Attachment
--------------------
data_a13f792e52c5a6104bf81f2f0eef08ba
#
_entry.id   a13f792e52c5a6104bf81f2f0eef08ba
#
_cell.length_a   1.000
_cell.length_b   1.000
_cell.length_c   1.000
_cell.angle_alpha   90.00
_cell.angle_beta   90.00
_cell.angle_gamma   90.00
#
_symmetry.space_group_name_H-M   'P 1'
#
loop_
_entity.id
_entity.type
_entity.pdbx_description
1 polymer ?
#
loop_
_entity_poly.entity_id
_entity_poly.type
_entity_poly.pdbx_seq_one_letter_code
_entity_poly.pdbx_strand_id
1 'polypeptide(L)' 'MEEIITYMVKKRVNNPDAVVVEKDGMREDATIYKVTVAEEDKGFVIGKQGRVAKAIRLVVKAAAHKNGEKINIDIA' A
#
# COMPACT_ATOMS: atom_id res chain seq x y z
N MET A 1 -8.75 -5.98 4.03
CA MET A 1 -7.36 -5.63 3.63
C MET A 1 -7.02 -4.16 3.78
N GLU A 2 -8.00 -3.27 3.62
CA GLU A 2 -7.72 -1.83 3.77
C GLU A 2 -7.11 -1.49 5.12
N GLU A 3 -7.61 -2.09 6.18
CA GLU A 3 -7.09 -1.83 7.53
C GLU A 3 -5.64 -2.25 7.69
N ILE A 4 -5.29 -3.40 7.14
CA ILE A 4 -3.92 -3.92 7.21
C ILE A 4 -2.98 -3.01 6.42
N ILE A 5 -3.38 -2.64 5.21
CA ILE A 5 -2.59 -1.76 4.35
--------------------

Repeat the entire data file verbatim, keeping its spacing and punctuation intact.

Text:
data_a13f792e52c5a6104bf81f2f0eef08ba
#
_entry.id   a13f792e52c5a6104bf81f2f0eef08ba
#
_cell.length_a   1.000
_cell.length_b   1.000
_cell.length_c   1.000
_cell.angle_alpha   90.00
_cell.angle_beta   90.00
_cell.angle_gamma   90.00
#
_symmetry.space_group_name_H-M   'P 1'
#
loop_
_entity.id
_entity.type
_entity.pdbx_description
1 polymer ?
#
loop_
_entity_poly.entity_id
_entity_poly.type
_entity_poly.pdbx_seq_one_letter_code
_entity_poly.pdbx_strand_id
1 'polypeptide(L)' 'MEEIITYMVKKRVNNPDAVVVEKDGMREDATIYKVTVAEEDKGFVIGKQGRVAKAIRLVVKAAAHKNGEKINIDIA' A
#
# COMPACT_ATOMS: atom_id res chain seq x y z
N MET A 1 -8.75 -5.98 4.03
CA MET A 1 -7.36 -5.63 3.63
C MET A 1 -7.02 -4.16 3.78
N GLU A 2 -8.00 -3.27 3.62
CA GLU A 2 -7.72 -1.83 3.77
C GLU A 2 -7.11 -1.49 5.12
N GLU A 3 -7.61 -2.09 6.18
CA GLU A 3 -7.09 -1.83 7.53
C GLU A 3 -5.64 -2.25 7.69
N ILE A 4 -5.29 -3.40 7.14
CA ILE A 4 -3.92 -3.92 7.21
C ILE A 4 -2.98 -3.01 6.42
N ILE A 5 -3.38 -2.64 5.21
CA ILE A 5 -2.59 -1.76 4.35